EDF’s Fred Krupp on corporate-NGO partnerships

March 13, 2019 by  
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Fred Krupp has guided the Environmental Defense Fund for three decades and is a leading voice on climate change, energy and sustainability, and a champion for harnessing the power of both technology and the marketplace to protect our environment. Through his leadership, EDF has set the bar for corporate-NGO partnerships that move markets and transform industries. In this conversation, we’ll look at the state of play, lessons learned and where things will go from here.

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EDF’s Fred Krupp on corporate-NGO partnerships

How to teach children about climate change

January 22, 2019 by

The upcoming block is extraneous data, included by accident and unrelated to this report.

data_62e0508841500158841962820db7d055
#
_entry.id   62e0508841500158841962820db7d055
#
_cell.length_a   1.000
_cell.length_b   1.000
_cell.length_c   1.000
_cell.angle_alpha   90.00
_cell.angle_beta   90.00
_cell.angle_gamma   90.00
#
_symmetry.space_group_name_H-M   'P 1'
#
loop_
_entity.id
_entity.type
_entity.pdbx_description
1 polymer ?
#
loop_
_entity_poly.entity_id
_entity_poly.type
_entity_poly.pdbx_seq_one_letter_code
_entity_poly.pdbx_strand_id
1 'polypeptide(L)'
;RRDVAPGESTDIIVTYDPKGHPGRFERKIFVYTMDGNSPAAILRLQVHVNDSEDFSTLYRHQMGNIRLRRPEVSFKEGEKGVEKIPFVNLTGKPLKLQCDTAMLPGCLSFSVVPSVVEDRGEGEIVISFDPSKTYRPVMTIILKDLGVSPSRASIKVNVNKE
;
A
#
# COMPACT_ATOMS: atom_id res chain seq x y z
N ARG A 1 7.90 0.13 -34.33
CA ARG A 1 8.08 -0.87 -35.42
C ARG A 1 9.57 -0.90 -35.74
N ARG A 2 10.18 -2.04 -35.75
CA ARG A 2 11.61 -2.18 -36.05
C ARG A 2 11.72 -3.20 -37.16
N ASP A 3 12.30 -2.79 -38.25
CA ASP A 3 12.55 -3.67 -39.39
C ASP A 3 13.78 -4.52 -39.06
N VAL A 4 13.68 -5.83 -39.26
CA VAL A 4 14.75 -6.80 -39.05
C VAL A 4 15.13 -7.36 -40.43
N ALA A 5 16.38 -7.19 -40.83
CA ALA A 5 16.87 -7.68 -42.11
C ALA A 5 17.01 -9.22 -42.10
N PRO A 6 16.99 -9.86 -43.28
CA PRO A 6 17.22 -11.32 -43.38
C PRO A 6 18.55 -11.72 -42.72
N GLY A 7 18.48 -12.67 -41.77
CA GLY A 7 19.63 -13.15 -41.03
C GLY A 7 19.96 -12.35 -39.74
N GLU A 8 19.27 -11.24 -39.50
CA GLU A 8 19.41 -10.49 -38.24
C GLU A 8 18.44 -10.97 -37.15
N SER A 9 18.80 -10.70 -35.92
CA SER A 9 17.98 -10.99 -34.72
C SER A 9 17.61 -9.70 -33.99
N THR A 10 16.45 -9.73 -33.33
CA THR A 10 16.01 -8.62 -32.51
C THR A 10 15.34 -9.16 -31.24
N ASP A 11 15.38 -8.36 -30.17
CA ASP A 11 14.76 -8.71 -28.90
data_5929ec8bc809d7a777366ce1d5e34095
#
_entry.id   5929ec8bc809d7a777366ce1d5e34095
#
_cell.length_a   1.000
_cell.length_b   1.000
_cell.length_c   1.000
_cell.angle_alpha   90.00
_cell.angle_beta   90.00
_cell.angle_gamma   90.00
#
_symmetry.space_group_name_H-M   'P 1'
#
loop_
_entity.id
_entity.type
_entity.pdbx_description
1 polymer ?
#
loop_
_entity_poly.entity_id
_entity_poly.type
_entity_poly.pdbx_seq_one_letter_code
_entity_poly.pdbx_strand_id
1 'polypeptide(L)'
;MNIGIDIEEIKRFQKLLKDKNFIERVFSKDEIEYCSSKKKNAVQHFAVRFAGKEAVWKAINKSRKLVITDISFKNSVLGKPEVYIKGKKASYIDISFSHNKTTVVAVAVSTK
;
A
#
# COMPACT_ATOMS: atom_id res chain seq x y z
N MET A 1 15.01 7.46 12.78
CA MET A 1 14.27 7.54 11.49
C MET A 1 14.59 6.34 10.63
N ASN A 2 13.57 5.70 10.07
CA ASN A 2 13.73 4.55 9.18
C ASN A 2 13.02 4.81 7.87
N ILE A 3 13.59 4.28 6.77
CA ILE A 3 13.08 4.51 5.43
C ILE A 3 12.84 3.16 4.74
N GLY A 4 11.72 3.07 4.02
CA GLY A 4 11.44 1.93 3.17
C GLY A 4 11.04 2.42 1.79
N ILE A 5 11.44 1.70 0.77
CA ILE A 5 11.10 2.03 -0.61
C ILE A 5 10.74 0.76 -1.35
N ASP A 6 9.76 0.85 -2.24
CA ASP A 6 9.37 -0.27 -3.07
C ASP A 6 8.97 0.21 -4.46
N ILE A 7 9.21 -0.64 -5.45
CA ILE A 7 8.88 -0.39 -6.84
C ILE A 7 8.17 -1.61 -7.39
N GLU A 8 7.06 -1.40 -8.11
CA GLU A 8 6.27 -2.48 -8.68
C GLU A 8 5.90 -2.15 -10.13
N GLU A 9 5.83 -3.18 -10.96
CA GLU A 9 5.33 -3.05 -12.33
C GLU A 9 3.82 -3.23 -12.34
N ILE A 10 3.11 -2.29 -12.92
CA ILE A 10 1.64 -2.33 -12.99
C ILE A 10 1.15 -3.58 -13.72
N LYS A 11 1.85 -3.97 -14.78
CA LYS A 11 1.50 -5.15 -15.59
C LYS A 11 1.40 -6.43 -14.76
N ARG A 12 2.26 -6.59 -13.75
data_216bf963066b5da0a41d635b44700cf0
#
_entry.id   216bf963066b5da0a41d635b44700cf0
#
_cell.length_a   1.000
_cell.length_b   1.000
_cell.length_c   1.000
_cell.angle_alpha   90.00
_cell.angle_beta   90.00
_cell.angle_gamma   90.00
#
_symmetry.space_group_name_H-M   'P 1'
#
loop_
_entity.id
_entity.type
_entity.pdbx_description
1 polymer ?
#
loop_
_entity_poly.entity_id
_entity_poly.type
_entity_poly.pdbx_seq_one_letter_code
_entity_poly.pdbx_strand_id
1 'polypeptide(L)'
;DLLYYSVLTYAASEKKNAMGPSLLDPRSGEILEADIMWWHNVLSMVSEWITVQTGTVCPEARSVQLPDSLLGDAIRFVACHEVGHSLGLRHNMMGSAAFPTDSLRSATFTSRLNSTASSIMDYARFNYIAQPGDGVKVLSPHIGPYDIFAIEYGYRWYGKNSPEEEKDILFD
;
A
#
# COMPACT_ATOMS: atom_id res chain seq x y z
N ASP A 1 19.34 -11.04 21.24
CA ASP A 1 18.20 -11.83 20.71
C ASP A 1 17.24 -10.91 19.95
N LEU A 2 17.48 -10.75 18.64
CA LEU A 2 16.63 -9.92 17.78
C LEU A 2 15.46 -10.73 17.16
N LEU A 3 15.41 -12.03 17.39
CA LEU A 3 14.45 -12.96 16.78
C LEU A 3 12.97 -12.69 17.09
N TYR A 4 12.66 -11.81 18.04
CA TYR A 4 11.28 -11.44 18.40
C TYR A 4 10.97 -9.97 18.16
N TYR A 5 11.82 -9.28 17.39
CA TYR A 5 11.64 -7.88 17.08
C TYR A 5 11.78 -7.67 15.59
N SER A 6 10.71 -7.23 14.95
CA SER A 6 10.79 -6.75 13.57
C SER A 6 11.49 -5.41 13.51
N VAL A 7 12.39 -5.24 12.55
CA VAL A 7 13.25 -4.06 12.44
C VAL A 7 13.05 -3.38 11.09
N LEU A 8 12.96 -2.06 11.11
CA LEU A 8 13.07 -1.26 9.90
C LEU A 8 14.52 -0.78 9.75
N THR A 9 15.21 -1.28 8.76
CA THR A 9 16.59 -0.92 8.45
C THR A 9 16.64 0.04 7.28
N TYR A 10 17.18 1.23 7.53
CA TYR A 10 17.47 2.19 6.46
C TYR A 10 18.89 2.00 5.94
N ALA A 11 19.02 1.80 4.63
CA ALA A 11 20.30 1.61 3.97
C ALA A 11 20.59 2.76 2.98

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As the saying goes, children are our future. Because they will be the next voice in striving toward a sustainable planet, they must first be aware of the problems and possible solutions. But implying that the earth will eventually burst into a fiery ball and there’s little we can do about it might not be the best approach. When educating children about climate change , it’s important to make sure the information is age-appropriate, you use positive, empowering language and you remember to revisit the conversation often. Here are a few pointers to get you, and your potentially earth-saving discussion, headed in the right direction. Make it age-appropriate Children are both imaginative and literal, so a phrase like, “We’re killing the planet” can set the conversation off on the wrong path. Remember that those developing minds are a blank slate when it comes to climate change. They don’t have decades of knowledge, facts and fallacies from which to work. For children under the age of eight, keep the conversation focused around a love of nature . Impress upon them the beauty around them. Talk about the importance of picking up garbage, helping animals and growing plants. With an understanding of nature, children will have a better comprehension of climate change down the road. Around the age of nine or 10, children are able to consume more abstract concepts. This means that they can absorb information through discussion and hands-on activities. Related: 7 ways to conserve water and reduce your water footprint Make it tangible Although children become capable of engaging in the discussion, it’s always better to help them see the problem through hands-on activities. The goal is to visually express the point. For example, create a science experiment in your kitchen where you grow plants in an aquarium and add chemicals to the water. Show them images of environmental pollution and talk about how the food chain is affected by the loss of a species. When thinking about examples that will resonate with your child, keep in mind his or her interests. Are they passionate about a particular animal? What about babies, trees, bugs or food? Meet them where their interests lie for the best results. Be factual, not inflammatory For children to have an understanding that might lead to change, they must first understand the facts. Using fear tactics is not likely to net the result you’re looking for. Instead, focus on facts that are easily digestible. Don’t worry about statistics and hard data. Instead, discuss things that interest them. Make it a regular conversation. While washing the vegetables at the kitchen sink, discuss where the water comes from, how it’s treated and where it goes after it heads down the drain. Explain how chemicals in that water end up back in the system. When planting the garden, talk about how the plants benefit from sunlight and water, and how that ultimately brings energy into our bodies. Remember that the conversation regarding climate change will be ongoing. As they get older, discuss reports, news and articles. Educate them about how the fossil fuels  that plastic is made from affects the planet, and challenge them to think about changes you could make as a family to eliminate plastic in your home. Your children will have questions. When they do, admit if you don’t have the answers. Empower them by showing them how to perform effective research and find the answers together (within the allowed boundaries of internet usage in your home). While you’re online, track down a carbon footprint calculator and have your children complete it with you as a measurement of your electrical and water consumption. Find resources for every age The idea of climate change is certainly not new, and generations of teachers and parents have found interesting ways to discuss the issues with children of all ages. Books and videos that cover the effects of climate change on our planet are prevalent and allow you to preview material before sharing it with children. Read books that are engaging and informative. Start with “The Magic School Bus” or “Bill Nye the Science Guy” for digestible and entertaining content. Related: Oceans warming 40 percent faster than previously thought Keep it positive Although a virtual dark cloud sometimes goes hand-in-hand with discussions around climate change, try to focus conversations around positive actions. Discussing the topic by showing your child news reports of other children picking up plastic trash or businesses aimed at sustainable practices. This shows them that many, many people are making tangible changes already and offers encouragement that they too can make a difference through small or large actions. Do as you say The most powerful statement you can make to your child is living the life that you talk about. Although children hear what you say, when they see you taking your own shopping bags to the grocery store and they understand why, it drives home the message. Work with your children to avoid single-use plastic by making your own yogurt and applesauce, taking a reusable water bottle everywhere you go and declining straws at the restaurant. Recycle at home and explain the process as you go. Nurture their environmentalist tendencies by signing up for a beach clean up day or a community tree planting event. Via Rainforest Alliance , NASA , Scholastic and Study Images via Shutterstock